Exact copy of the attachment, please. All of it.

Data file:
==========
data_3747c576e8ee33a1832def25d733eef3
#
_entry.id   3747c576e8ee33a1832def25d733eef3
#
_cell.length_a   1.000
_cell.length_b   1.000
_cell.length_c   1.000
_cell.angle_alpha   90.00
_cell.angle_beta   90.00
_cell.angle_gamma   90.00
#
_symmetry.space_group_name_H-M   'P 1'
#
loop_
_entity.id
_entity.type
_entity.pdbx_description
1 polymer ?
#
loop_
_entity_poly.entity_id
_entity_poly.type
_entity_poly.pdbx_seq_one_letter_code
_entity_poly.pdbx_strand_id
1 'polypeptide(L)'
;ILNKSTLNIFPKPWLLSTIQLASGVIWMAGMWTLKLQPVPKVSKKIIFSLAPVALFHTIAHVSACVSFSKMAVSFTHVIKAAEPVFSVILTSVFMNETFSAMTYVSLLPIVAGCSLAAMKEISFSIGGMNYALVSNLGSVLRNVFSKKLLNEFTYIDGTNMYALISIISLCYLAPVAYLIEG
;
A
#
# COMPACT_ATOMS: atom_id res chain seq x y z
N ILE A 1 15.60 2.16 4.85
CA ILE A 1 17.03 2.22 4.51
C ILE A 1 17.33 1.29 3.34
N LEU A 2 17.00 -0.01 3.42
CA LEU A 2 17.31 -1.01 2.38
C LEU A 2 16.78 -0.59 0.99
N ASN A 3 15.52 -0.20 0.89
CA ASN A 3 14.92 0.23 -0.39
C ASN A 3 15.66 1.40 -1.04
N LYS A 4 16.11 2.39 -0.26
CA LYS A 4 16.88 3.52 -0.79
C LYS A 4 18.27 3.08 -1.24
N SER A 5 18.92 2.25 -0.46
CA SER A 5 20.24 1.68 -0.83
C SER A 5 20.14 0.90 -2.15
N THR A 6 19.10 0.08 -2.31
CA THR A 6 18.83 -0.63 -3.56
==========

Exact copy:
data_3747c576e8ee33a1832def25d733eef3
#
_entry.id   3747c576e8ee33a1832def25d733eef3
#
_cell.length_a   1.000
_cell.length_b   1.000
_cell.length_c   1.000
_cell.angle_alpha   90.00
_cell.angle_beta   90.00
_cell.angle_gamma   90.00
#
_symmetry.space_group_name_H-M   'P 1'
#
loop_
_entity.id
_entity.type
_entity.pdbx_description
1 polymer ?
#
loop_
_entity_poly.entity_id
_entity_poly.type
_entity_poly.pdbx_seq_one_letter_code
_entity_poly.pdbx_strand_id
1 'polypeptide(L)'
;ILNKSTLNIFPKPWLLSTIQLASGVIWMAGMWTLKLQPVPKVSKKIIFSLAPVALFHTIAHVSACVSFSKMAVSFTHVIKAAEPVFSVILTSVFMNETFSAMTYVSLLPIVAGCSLAAMKEISFSIGGMNYALVSNLGSVLRNVFSKKLLNEFTYIDGTNMYALISIISLCYLAPVAYLIEG
;
A
#
# COMPACT_ATOMS: atom_id res chain seq x y z
N ILE A 1 15.60 2.16 4.85
CA ILE A 1 17.03 2.22 4.51
C ILE A 1 17.33 1.29 3.34
N LEU A 2 17.00 -0.01 3.42
CA LEU A 2 17.31 -1.01 2.38
C LEU A 2 16.78 -0.59 0.99
N ASN A 3 15.52 -0.20 0.89
CA ASN A 3 14.92 0.23 -0.39
C ASN A 3 15.66 1.40 -1.04
N LYS A 4 16.11 2.39 -0.26
CA LYS A 4 16.88 3.52 -0.79
C LYS A 4 18.27 3.08 -1.24
N SER A 5 18.92 2.25 -0.46
CA SER A 5 20.24 1.68 -0.83
C SER A 5 20.14 0.90 -2.15
N THR A 6 19.10 0.08 -2.31
CA THR A 6 18.83 -0.63 -3.56